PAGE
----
Human population is increasing and it causes transformation of natural ecosystems into human landscapes. Human settlements, the need for farmland and, especially, industrial areas and large urban areas significantly modify their environment. Changing from permeable and moist land uses to impermeable and dry one with paving and building material can have a
It has direct and indirect impacts on environment. The impacts may be negative or positive. Demands for land are growing in the city. Managements of land to sustain that demand need to be considered. This land transformation in some sense constitutes land degradation for agriculture and grazing.
It is fundamental for the maintenance of environmental processes and the systems that support life on earth. It is also needed for the pollination of commercially valuable crops and the natural control of bugs and diseases (IAIA 2005). Currently, at least 40% of our economy and 80% of the necessities of the poverty-stricken are from our biological resources. Richer biodiversity results in greater circumstances for medical breakthroughs, development of the economy and adaptive counters to current challenges (Convention about Life on Earth). Despite these numerous benefits, the Millennium Ecosystem Assessment released a major report in March 2005, featuring a significant and chiefly permanent decrease in Earth’s biodiversity.
: from rain fed cultivated area to irrigated one. Land use and land cover changes have environmental consequences, one of which is, these changes mostly dictates the volume and speed of runoff from precipitation and govern soil erosion rate. Wijitkosum (2012) states the factor that significantly affects the soil displacement by rain is the state of land cover or vegetation
Land-cover is a key and effective variable in the Earth system that is related to most of the human and physical environments. Change in the situation of land-cover is an important variable among the global changes that affect environmental systems (Otukei and Blaschke 2010). Land-cover changes play a main role in the global carbon cycle, and in the exchange of greenhouse gases between the atmosphere and the earth surface (Loveland and Belward 1997). In general, intense human activities have an increase in construction and farmland and destruction of forests, meadows and other natural resources (Lambin and Geist 2003; Lawrence et al. 2012).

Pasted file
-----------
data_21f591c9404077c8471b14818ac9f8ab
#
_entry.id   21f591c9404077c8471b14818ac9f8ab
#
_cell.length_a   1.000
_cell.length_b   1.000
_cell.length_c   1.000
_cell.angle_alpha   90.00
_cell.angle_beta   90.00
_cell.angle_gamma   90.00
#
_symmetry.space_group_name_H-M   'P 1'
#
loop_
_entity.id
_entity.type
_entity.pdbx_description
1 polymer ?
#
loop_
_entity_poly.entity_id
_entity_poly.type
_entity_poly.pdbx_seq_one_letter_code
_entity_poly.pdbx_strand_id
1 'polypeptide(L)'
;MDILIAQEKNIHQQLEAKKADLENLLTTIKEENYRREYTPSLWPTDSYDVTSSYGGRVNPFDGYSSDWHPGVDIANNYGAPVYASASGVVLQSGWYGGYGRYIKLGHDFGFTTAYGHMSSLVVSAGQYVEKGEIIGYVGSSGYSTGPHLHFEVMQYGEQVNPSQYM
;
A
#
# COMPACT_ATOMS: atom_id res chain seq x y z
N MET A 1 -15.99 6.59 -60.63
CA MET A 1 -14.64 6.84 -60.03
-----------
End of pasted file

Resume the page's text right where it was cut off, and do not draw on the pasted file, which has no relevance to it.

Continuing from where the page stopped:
From 16th century onwards, organic agriculture was gradually replaced by a farming system. This farming system is fully depend on energy-intensive inputs. Agriculture revolution in England has divided in three major changes: the selective breeding of livestock; the removal of common property rights to land ; and new systems of cropping, involving turnips and clover. Three majors changes occurs due to a group of heroic individuals, who, according to one account, are a band of men whose name is Jethro Tull, Lord Townshend ,Arthur Young, Bakewell, Coke of Holkham and the Collings. All of these men are seen as having triumphed over a conservative mass of country bumpkins.
CROPPING PATTERN CHANGE AND THE BASIC CAUSES OF ITS CHANGE Dr. S. Kumaraguru Assistant Professor of Economics, Arignar Anna Government Arts College Villupuram, Abstract: Cropping pattern means the share of different crops in farmer 's total cultivated area in an agricultural year. It is a significant indicator of farmer 's decision-making ability which shows his plan of cropping over space and time in response to the change in physical and socio-economic factors. Cropping pattern refers to the proportionate area under different crops during a agricultural year. It can also be mentioned as the series of crops at a point of time. It must ensure the greatest efficiency of man, fertilizers, irrigation and other inputs.
Scientists have been greatly concerned about the potential impacts of climate change/variability on agricultural sector in this part of the world. Consequently, several attempts have been made to study the impacts, adaptation strategies and mitigation of climate change in relation to agricultural sectors in both global and local scales. This is because the relationship between climate and agriculture is a complex one, with several feedback loops and causal relationships. For example, a study by Bradshaw et al. (2004) examined the adoption of crop diversification in Canadian prairie agriculture for the period between 1994 and 2002, weighing its strengths and limitations for risk management.
This, coupled with GOZ-sanctioned farm invasions, that grossly reduced production, has caused domestic production of the food staple maize to fall drastically over the past decade. Zimbabwe has a broad-based economy with three major productive sectors namely agriculture, mining and manufacturing (World Bank, 1999). Although accounting for only 18% of Zimbabwe’s gross domestic product (in 1996), the agricultural sector remains the backbone of the economy and society (World Bank, 1998). It provided income and employment for 75% of the population accounting for some 45% of the country’s merchandise exports and being the focus of a large share of the country's domestic trade and transport
Continuous and abrupt change in climate makes the farmers use artificial fertilizers to grow more crops, however, excessive use of fertilizers is contributing to salination, leaving soil infertile in the future. To get the best yield, crops need to